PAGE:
Wednesday, 17 February 2016

Will you Give It Up?

The GIVEITUP advertisement screams out loud at every other traffic light, bus stop or fuel station. All those happy and proud faces of different communities from seemingly well-to-do classes throw an emotionally charged thought at the onlookers. The hoardings are right in your face. But not one hoarding bothers to explain the scheme well. Where is the money going? How much are we really saving? Are we calculating the advertisement costs? Can you really help a Below Poverty Line family cook a meal with your given up subsidy? What exactly are the benefits given to such families through your share? Are there any waivers on installation, processing fee? Are the re-fills offered at concessional rates to poor families? In what sense are we or the government helping? None of these questions are clarified. Even the Bollywood biggie on pleads that we Give Up the subsidy because, ‘giving makes you feel good’. Really? These advertisements could have done so much better to explain the issue rather than making it emotionally overwhelming but logically drained.  

As a matter of fact, a fall in international crude oil prices should bring down the prices of petrol, diesel and subsidized LPG gas; yet, there seems no change in their prices. Instead, there has been steady growth in prices of commodities during the then UPA as well as today’s elected NDA government.  In addition, government is confusing people by not making firm decisions on this issue. In December 2015, Petroleum Minister hastily decided to discontinue LPG subsidy for those who annually earn 10 lakh and more; after two months’ lapse, in February, petroleum ministry felt a need to revise the said decision and directed state-run oil marketing companies (OMCs) to insert “suitable question in the automated interactive voice response/SMS platforms for ascertaining the income status of the consumers” as well as during phone calls for refills, which is to be initially operationalized in metro cities of Mumbai, Delhi, Chennai, Bengaluru etc. On the other hand, IVR platforms for booking LPG is not user friendly as there are many complaints being registered that commoners unknowingly pressed 0 (zero) on their handsets and Gave Up their subsidies for the whole year, making it altogether a complicated process.

Interestingly, the apex court in its interim order has clarified non-requirement of Aadhar card to get government subsidies. Despite the order, officials are forcing applicants to furnish Aadhar details for availing subsidies on their LPG cylinder, thus indirectly forcing them to give up availing the subsidy.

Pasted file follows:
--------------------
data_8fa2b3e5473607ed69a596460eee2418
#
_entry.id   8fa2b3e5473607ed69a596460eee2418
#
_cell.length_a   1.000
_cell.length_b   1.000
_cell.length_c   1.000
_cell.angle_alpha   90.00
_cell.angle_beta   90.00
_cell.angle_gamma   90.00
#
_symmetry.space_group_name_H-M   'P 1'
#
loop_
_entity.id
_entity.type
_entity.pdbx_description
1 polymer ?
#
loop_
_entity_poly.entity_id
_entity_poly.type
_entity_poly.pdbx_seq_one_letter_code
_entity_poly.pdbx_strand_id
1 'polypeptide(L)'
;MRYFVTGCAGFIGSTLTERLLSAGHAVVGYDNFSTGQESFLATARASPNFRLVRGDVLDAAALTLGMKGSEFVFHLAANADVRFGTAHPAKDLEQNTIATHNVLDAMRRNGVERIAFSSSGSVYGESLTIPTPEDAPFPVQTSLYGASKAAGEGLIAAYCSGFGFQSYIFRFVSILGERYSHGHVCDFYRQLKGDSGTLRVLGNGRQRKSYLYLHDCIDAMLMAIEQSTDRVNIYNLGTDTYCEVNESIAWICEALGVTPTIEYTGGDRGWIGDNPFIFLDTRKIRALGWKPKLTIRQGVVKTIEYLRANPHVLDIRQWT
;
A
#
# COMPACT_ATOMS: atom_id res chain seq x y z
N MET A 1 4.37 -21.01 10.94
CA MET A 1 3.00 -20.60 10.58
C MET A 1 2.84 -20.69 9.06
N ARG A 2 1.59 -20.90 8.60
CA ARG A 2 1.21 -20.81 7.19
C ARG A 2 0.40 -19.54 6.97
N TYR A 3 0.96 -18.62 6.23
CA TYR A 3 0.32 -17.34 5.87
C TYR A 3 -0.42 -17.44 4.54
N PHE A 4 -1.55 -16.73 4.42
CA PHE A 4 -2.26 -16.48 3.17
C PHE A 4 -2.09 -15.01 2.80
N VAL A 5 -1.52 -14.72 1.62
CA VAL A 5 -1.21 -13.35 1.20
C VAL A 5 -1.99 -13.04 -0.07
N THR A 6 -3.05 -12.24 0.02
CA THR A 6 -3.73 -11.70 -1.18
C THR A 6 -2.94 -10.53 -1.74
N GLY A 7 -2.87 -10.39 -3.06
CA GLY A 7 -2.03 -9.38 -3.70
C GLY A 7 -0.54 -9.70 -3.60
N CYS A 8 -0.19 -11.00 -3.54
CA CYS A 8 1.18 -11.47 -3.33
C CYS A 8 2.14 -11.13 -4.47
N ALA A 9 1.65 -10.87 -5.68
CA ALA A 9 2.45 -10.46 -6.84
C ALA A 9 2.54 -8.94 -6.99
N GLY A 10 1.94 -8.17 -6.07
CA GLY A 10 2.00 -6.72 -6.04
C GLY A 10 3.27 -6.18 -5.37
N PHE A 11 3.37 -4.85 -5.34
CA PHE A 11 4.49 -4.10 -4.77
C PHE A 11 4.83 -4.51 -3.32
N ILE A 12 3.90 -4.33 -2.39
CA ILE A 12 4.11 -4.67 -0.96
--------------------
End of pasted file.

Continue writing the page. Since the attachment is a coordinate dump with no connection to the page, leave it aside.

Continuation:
In India, where citizens try to make ends meet, amidst the misery of a multitude of taxes, the Give It Up campaign seems like a sheer emotional atyachar, expecting everyone to be troubled about others’ kitchen and gas. Every kitchen has its own issues to worry about. Dal, onion, paneer, milk; with everything going beyond budget one wonders what to cook with LPG?
Tuesday, 9 February 2016


Goddess! A female deity whose supernatural powers are worshipped with grandeur and yet her sanity; purity often doubted. We worship the goddess in our women but our women shall not worship our gods, not always!

Women and their right to worship is indeed becoming a serious matter. The ban on entry of women in Shani Shinganapur temple, Haji Ali Dargah and Sabarimala temple is causing a stir. These prohibitions and their implications are shouting out for judicial intervention.

Sabarimala case is a recent example of the status of Indian women in modern society and the role of judicial system in delivering justice to them. Sabarimala is a Hindu pilgrimage centre in Kerala for men of all ages, caste and creed. However, females of menstrual age are prohibited entry to the temple because of the story of Ayappa, a celibate and historical figure. According to the folklore, Ayappa was born to destroy Mahishi - a female demon who could only be vanquished by a child born of both Shiva and Vishnu. She had been cursed to live as a demon, but her killing reversed the curse. When released from curse, Mahishi asked Ayappa to marry her. He refused the proposal stating that his mission is to go to Sabarimala where he would answer his devotees’ prayers. However, he assured that he shall marry her when devotees stop coming to Sabarimala. Since then the temple has hundreds of devotees gathered, except young women.

The reason for prohibiting women of menstrual age is unclear.  Popular notion says that young women may be a distraction for Ayappa, while another theory points out women’s sympathy towards Mahishi’s long wait for Ayappa. While the reasons remain uncertain, somewhere, somehow, the concept of menstruation or being unclean has always been used under the garb of ‘religious grounds.’  

Article 25(1) of the Indian Constitution guarantees freedom of conscience and the right to freely profess, practice and propagate religion.

Considering equality as a right of every individual, regardless of gender, race, caste creed and sex; Naushad Ahmed Khan, President of Indian Young Lawyers' Association (IYLA) filed the PIL on Sabarimala issue. Many religious institutions have opposed the PIL. However, in its recent order a Supreme Court bench observed “It is our view that the temple cannot prohibit entry except on the basis of religion. Unless you have a constitutional right, you cannot prohibit entry.”

Can menstruation be a religious ground? Indian courts have a tough call to take.

While the detailed hearing and the decision of the Apex court in this matter is awaited, we only hope that ‘new doors of – access, justice and equality’ are opened up for women.